Also, it is not just a matter of having two modules installed; they must be installed in the correct sockets. This is really tricky because it depends on the motherboard. Some motherboards require that you install the modules sequentially (i.e., the first module on the first socket and the second module on the second socket), but the majority of motherboards require you to jump one socket (i.e., the first module on the first socket and the second module on the third socket). Many manufacturers use colored sockets in order to differentiate the memory sockets, but also there is no fixed rule here. Some motherboards require you to install the two modules on sockets with the same color; others require you to install the two modules on sockets with different colors. So there is no fixed rule here and you should check the correct installation by reading your motherboard manual.

There are two basic ways to check whether your PC is using dual channel or not. The first one is by checking what appears on the screen right after you turn on your PC. The second way is by running a hardware identification program. If your PC isn’t using dual channel, you will need to check what is going on: or you have just one memory module installed (and should replace it with two modules or buy another identical module and install it on the motherboard) or the two memory modules you have are wrongly installed (i.e., the second module is installed on the wrong socket).

On Figures 12 and 13 you can see what should appear on the screen right after you turn on your PC. If your PC memory is configured under single channel, “single channel”or “64-bit mode” should appear; otherwise “dual channel” or “128-bit mode” should be shown – what we want.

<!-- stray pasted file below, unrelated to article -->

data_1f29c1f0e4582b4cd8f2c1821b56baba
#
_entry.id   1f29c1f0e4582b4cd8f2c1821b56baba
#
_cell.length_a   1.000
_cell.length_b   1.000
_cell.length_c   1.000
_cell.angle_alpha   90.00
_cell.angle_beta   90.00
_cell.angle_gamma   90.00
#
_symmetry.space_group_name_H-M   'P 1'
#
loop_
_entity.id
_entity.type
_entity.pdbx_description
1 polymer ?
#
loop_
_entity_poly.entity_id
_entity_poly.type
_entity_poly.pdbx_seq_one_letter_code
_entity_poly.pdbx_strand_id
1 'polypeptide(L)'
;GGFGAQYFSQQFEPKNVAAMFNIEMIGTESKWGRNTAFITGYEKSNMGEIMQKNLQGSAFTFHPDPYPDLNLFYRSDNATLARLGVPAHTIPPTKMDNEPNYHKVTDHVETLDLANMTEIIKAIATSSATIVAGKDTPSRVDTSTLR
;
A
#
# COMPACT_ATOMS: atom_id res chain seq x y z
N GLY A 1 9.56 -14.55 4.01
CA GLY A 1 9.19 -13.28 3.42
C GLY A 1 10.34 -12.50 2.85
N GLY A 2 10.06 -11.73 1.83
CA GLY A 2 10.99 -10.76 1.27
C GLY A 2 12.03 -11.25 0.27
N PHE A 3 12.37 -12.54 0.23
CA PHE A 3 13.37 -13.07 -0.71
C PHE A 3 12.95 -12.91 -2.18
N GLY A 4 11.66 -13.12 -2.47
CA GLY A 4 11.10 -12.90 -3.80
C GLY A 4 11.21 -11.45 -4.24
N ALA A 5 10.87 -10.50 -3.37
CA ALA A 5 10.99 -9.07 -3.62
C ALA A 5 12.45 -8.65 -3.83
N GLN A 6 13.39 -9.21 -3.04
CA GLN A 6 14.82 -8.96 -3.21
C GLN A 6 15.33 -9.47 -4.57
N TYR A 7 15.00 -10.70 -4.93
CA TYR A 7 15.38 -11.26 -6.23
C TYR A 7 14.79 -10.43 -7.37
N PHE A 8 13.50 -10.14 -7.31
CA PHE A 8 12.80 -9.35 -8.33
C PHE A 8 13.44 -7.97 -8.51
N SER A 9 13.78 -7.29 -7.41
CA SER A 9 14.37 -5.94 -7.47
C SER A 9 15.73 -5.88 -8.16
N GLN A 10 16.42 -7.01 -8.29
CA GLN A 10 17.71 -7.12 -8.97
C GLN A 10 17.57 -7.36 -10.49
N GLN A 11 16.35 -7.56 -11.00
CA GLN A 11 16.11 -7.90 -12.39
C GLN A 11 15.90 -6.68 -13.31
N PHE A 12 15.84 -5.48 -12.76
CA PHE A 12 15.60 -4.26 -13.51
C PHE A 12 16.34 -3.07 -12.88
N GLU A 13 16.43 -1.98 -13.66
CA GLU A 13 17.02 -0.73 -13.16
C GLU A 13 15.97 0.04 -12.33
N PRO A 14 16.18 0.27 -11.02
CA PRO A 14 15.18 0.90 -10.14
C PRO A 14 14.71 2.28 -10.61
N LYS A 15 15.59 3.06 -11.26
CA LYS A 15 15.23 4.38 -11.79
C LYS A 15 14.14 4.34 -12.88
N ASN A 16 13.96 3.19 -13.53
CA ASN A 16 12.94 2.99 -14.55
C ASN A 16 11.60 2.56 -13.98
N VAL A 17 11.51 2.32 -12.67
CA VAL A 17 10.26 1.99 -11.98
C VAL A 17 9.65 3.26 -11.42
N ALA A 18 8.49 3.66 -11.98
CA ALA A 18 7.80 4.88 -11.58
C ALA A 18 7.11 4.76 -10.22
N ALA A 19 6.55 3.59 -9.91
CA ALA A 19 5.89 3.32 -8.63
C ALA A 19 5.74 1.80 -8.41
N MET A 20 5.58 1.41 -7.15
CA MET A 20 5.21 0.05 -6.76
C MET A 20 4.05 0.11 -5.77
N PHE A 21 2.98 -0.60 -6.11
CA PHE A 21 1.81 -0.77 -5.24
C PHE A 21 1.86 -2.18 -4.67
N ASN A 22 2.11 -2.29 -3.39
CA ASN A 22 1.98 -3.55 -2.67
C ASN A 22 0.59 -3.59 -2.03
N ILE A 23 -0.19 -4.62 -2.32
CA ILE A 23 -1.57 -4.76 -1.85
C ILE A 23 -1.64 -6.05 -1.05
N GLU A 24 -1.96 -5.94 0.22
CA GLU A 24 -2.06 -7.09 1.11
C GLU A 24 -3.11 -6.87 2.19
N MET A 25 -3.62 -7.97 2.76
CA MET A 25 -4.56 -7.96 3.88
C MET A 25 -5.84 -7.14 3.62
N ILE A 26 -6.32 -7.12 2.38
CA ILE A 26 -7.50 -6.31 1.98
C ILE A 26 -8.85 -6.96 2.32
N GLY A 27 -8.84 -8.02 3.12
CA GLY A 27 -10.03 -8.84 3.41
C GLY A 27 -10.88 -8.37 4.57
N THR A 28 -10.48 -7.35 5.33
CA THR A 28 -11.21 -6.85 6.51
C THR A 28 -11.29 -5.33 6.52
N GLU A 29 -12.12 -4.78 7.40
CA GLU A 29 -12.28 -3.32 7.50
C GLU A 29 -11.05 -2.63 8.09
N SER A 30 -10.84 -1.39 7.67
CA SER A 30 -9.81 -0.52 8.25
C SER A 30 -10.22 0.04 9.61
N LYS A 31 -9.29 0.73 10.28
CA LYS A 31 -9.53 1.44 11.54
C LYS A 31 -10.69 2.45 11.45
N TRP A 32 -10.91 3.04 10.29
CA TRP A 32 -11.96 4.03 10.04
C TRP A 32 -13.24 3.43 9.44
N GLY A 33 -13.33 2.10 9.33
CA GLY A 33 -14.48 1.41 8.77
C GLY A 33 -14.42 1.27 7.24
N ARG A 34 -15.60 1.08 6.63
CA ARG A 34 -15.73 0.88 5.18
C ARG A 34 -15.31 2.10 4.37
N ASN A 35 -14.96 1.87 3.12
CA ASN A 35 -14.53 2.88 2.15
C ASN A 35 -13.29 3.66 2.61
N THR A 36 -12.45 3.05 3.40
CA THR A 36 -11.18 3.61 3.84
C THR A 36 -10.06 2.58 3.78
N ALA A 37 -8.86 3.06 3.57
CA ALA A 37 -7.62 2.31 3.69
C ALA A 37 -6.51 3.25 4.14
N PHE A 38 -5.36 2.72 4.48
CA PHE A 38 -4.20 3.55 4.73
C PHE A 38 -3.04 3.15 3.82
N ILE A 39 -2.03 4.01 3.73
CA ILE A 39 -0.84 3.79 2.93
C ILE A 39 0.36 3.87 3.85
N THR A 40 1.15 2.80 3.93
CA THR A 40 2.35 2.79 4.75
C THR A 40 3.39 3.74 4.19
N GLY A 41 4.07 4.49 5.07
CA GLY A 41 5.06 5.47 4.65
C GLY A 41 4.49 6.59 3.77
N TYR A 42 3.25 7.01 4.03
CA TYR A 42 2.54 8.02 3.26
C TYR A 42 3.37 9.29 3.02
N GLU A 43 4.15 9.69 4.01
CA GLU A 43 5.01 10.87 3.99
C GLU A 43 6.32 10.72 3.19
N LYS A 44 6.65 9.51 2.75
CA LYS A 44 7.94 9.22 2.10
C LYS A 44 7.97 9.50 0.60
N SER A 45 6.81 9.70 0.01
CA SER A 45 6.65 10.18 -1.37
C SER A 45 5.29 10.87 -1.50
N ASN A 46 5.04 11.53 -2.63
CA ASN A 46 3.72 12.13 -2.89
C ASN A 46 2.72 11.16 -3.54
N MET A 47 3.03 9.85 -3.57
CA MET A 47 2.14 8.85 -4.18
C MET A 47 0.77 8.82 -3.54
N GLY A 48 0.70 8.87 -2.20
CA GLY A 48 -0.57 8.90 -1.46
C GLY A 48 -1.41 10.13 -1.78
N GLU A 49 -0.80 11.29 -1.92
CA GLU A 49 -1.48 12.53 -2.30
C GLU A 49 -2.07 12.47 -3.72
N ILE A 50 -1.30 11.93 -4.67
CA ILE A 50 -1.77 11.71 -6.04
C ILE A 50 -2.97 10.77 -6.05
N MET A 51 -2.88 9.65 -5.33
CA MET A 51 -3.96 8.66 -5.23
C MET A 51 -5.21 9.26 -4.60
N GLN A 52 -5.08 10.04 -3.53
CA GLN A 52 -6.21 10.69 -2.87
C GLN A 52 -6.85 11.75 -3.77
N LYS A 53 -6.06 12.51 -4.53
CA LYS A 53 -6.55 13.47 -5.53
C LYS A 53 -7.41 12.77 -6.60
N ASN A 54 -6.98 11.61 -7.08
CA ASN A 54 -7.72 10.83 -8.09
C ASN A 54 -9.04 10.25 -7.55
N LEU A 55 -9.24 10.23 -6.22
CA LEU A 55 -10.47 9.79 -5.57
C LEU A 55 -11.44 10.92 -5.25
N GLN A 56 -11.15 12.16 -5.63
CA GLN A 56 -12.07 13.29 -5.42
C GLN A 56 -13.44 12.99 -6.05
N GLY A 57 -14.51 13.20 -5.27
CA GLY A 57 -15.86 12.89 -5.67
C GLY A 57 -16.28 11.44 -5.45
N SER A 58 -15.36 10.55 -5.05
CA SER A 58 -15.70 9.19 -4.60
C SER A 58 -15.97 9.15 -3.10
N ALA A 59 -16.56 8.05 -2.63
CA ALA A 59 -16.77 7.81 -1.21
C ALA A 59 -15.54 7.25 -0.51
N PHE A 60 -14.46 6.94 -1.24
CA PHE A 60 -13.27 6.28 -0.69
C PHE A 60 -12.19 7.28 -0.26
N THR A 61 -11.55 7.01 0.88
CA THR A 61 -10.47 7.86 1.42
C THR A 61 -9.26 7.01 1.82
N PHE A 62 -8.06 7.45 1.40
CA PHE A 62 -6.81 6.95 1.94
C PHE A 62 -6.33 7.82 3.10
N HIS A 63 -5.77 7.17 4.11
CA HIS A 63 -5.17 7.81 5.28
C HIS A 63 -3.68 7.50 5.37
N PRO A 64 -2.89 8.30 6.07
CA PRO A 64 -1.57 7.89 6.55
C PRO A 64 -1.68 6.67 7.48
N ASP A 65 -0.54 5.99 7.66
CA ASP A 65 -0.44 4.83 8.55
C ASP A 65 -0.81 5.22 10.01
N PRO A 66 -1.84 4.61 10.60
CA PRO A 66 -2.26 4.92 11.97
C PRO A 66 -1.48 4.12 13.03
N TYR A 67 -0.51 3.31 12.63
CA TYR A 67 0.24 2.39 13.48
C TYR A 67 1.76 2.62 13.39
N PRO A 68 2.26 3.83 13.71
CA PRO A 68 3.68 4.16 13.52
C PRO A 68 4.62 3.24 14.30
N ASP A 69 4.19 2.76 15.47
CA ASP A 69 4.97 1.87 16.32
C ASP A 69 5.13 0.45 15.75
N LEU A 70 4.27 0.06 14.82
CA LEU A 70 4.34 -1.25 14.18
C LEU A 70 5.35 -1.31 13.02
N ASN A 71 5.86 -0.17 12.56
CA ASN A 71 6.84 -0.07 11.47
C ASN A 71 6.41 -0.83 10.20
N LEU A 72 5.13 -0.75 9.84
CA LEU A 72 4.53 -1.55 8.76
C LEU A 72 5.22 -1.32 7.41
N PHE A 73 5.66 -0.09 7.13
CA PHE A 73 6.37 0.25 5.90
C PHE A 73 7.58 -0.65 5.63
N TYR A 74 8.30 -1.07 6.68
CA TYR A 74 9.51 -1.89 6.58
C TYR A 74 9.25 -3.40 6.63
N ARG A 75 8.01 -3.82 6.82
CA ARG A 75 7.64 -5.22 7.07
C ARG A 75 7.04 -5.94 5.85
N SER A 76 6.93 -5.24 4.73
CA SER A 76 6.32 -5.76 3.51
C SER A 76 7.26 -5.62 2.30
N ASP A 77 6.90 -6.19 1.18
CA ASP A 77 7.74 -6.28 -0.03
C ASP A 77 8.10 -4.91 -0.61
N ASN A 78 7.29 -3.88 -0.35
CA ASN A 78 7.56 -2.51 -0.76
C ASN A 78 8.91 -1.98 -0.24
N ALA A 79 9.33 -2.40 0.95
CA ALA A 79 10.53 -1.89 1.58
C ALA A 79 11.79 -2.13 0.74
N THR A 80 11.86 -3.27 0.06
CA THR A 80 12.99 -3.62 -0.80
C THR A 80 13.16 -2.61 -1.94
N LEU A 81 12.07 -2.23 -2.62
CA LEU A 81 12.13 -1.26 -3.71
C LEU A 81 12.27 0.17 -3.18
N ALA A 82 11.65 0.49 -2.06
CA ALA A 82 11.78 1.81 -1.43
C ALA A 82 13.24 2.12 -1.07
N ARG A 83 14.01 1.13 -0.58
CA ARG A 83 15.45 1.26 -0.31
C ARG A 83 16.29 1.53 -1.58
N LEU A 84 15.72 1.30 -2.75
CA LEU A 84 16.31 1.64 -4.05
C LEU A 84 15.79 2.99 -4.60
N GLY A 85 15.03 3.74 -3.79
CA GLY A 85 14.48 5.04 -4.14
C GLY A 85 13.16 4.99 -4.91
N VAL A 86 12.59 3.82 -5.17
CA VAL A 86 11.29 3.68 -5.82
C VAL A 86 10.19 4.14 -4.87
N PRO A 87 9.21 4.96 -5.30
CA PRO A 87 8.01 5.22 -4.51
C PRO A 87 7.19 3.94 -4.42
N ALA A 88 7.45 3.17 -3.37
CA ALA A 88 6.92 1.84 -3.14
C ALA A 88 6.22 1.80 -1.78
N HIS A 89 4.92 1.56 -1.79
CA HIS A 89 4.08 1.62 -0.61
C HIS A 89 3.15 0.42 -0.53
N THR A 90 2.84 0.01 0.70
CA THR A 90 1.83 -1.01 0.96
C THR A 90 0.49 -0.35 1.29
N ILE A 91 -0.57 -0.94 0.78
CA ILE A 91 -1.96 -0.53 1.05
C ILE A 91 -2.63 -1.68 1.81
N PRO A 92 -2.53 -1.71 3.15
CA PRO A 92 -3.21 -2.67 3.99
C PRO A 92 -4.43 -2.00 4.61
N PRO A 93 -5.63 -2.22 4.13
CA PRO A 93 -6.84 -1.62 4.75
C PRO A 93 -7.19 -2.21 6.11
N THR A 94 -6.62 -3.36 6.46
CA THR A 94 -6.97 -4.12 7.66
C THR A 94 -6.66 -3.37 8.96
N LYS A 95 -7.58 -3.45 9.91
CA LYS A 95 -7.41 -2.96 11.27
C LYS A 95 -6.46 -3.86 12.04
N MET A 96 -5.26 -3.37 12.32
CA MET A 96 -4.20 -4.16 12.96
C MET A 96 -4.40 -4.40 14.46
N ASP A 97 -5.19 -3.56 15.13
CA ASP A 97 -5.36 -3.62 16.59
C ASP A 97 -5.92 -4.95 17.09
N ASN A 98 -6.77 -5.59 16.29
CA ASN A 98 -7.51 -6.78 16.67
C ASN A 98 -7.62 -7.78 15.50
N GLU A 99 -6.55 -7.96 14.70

Pay attention that many motherboards are nowadays showing a big colored screen with the motherboard manufacturer logo instead of this text screen; you should hit TAB during this graphical screen in order to switch to this text-mode screen. Also, this screen is shown only for just one or two seconds, so you may need to hit the Pause key in order to read what is written there.

Single Channel
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Figure 12: Our memory is configured as single channel (the second module was installed on the wrong place).

Dual Channel
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Figure 13: Our memory correctly configured as dual channel.

As we mentioned, another way for checking your memory configuration is by running a hardware identification utility. We recommend Hwinfo. Install and run this program and you should see the memory configuration by clicking on “Memory” on the left tree menu. On Figures 14 and 15 you can see our PC configured under single channel and dual channel, respectively (check the “Memory runs at” line).

Single Channel
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Figure 14: Our memory is configured as single channel (the second module was installed on the wrong place).

Dual Channel
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Figure 15: Our memory correctly configured as dual channel.

As we mentioned, if your memory is configured as single channel you should check what is wrong.

Originally at http://www.hardwaresecrets.com/article/Typical-PC-Assembling-Problems/42